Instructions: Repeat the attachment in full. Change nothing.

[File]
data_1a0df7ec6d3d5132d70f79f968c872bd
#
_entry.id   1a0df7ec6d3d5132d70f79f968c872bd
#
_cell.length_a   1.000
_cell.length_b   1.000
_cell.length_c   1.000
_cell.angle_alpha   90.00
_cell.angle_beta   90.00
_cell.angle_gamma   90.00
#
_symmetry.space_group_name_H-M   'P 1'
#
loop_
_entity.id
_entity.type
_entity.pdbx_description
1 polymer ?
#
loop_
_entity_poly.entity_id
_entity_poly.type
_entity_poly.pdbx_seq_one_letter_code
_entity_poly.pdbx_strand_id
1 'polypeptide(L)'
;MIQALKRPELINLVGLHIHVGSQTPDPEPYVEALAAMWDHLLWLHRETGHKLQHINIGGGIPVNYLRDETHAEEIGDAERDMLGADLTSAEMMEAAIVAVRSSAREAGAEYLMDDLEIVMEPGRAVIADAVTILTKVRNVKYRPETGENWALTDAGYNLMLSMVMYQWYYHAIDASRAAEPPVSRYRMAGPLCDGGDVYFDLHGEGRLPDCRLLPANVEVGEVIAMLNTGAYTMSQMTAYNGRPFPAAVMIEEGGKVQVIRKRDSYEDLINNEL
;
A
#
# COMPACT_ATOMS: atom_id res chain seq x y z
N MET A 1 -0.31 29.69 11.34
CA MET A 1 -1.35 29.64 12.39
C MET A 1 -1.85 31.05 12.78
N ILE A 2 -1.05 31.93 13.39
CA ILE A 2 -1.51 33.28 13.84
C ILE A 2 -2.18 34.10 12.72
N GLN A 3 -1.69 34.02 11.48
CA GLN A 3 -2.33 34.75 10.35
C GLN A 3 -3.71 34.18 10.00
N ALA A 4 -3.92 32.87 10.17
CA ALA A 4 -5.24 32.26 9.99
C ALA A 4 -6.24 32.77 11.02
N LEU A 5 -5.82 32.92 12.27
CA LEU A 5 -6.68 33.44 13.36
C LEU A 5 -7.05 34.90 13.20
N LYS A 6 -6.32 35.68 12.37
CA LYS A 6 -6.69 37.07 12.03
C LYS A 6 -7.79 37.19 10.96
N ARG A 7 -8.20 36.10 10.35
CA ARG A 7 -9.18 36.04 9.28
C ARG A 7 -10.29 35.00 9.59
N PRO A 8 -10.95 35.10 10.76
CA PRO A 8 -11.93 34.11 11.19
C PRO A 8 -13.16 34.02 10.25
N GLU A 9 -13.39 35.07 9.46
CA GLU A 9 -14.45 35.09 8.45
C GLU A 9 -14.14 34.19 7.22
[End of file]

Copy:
data_1a0df7ec6d3d5132d70f79f968c872bd
#
_entry.id   1a0df7ec6d3d5132d70f79f968c872bd
#
_cell.length_a   1.000
_cell.length_b   1.000
_cell.length_c   1.000
_cell.angle_alpha   90.00
_cell.angle_beta   90.00
_cell.angle_gamma   90.00
#
_symmetry.space_group_name_H-M   'P 1'
#
loop_
_entity.id
_entity.type
_entity.pdbx_description
1 polymer ?
#
loop_
_entity_poly.entity_id
_entity_poly.type
_entity_poly.pdbx_seq_one_letter_code
_entity_poly.pdbx_strand_id
1 'polypeptide(L)'
;MIQALKRPELINLVGLHIHVGSQTPDPEPYVEALAAMWDHLLWLHRETGHKLQHINIGGGIPVNYLRDETHAEEIGDAERDMLGADLTSAEMMEAAIVAVRSSAREAGAEYLMDDLEIVMEPGRAVIADAVTILTKVRNVKYRPETGENWALTDAGYNLMLSMVMYQWYYHAIDASRAAEPPVSRYRMAGPLCDGGDVYFDLHGEGRLPDCRLLPANVEVGEVIAMLNTGAYTMSQMTAYNGRPFPAAVMIEEGGKVQVIRKRDSYEDLINNEL
;
A
#
# COMPACT_ATOMS: atom_id res chain seq x y z
N MET A 1 -0.31 29.69 11.34
CA MET A 1 -1.35 29.64 12.39
C MET A 1 -1.85 31.05 12.78
N ILE A 2 -1.05 31.93 13.39
CA ILE A 2 -1.51 33.28 13.84
C ILE A 2 -2.18 34.10 12.72
N GLN A 3 -1.69 34.02 11.48
CA GLN A 3 -2.33 34.75 10.35
C GLN A 3 -3.71 34.18 10.00
N ALA A 4 -3.92 32.87 10.17
CA ALA A 4 -5.24 32.26 9.99
C ALA A 4 -6.24 32.77 11.02
N LEU A 5 -5.82 32.92 12.27
CA LEU A 5 -6.68 33.44 13.36
C LEU A 5 -7.05 34.90 13.20
N LYS A 6 -6.32 35.68 12.37
CA LYS A 6 -6.69 37.07 12.03
C LYS A 6 -7.79 37.19 10.96
N ARG A 7 -8.20 36.10 10.35
CA ARG A 7 -9.18 36.04 9.28
C ARG A 7 -10.29 35.00 9.59
N PRO A 8 -10.95 35.10 10.76
CA PRO A 8 -11.93 34.11 11.19
C PRO A 8 -13.16 34.02 10.25
N GLU A 9 -13.39 35.07 9.46
CA GLU A 9 -14.45 35.09 8.45
C GLU A 9 -14.14 34.19 7.22